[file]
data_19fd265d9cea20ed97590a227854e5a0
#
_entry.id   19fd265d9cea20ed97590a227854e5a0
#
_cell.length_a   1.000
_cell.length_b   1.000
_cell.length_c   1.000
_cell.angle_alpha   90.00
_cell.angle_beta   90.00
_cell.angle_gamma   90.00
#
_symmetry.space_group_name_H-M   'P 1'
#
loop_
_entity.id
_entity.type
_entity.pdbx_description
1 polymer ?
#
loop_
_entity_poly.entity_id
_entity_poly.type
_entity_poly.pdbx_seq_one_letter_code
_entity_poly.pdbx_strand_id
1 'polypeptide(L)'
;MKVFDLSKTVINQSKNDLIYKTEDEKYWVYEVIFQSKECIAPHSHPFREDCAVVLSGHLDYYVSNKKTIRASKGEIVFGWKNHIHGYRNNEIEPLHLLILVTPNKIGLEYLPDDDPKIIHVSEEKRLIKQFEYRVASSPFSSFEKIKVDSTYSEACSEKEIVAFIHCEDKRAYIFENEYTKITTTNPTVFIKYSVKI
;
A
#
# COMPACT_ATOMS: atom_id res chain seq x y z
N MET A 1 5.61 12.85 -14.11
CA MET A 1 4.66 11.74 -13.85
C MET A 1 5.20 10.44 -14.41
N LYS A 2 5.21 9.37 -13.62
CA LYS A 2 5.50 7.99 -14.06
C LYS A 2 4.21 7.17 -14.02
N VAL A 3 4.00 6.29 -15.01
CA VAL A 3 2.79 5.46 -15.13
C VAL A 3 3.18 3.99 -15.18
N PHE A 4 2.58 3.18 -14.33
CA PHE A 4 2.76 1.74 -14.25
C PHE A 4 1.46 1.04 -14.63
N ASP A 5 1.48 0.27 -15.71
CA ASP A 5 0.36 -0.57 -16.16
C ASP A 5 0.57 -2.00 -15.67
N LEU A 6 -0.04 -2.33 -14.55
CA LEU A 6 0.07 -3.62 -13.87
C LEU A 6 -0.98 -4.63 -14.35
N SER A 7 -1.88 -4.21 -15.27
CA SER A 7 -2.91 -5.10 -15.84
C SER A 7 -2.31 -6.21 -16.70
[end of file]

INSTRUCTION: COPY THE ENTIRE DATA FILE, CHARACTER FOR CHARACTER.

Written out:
data_19fd265d9cea20ed97590a227854e5a0
#
_entry.id   19fd265d9cea20ed97590a227854e5a0
#
_cell.length_a   1.000
_cell.length_b   1.000
_cell.length_c   1.000
_cell.angle_alpha   90.00
_cell.angle_beta   90.00
_cell.angle_gamma   90.00
#
_symmetry.space_group_name_H-M   'P 1'
#
loop_
_entity.id
_entity.type
_entity.pdbx_description
1 polymer ?
#
loop_
_entity_poly.entity_id
_entity_poly.type
_entity_poly.pdbx_seq_one_letter_code
_entity_poly.pdbx_strand_id
1 'polypeptide(L)'
;MKVFDLSKTVINQSKNDLIYKTEDEKYWVYEVIFQSKECIAPHSHPFREDCAVVLSGHLDYYVSNKKTIRASKGEIVFGWKNHIHGYRNNEIEPLHLLILVTPNKIGLEYLPDDDPKIIHVSEEKRLIKQFEYRVASSPFSSFEKIKVDSTYSEACSEKEIVAFIHCEDKRAYIFENEYTKITTTNPTVFIKYSVKI
;
A
#
# COMPACT_ATOMS: atom_id res chain seq x y z
N MET A 1 5.61 12.85 -14.11
CA MET A 1 4.66 11.74 -13.85
C MET A 1 5.20 10.44 -14.41
N LYS A 2 5.21 9.37 -13.62
CA LYS A 2 5.50 7.99 -14.06
C LYS A 2 4.21 7.17 -14.02
N VAL A 3 4.00 6.29 -15.01
CA VAL A 3 2.79 5.46 -15.13
C VAL A 3 3.18 3.99 -15.18
N PHE A 4 2.58 3.18 -14.33
CA PHE A 4 2.76 1.74 -14.25
C PHE A 4 1.46 1.04 -14.63
N ASP A 5 1.48 0.27 -15.71
CA ASP A 5 0.36 -0.57 -16.16
C ASP A 5 0.57 -2.00 -15.67
N LEU A 6 -0.04 -2.33 -14.55
CA LEU A 6 0.07 -3.62 -13.87
C LEU A 6 -0.98 -4.63 -14.35
N SER A 7 -1.88 -4.21 -15.27
CA SER A 7 -2.91 -5.10 -15.84
C SER A 7 -2.31 -6.21 -16.70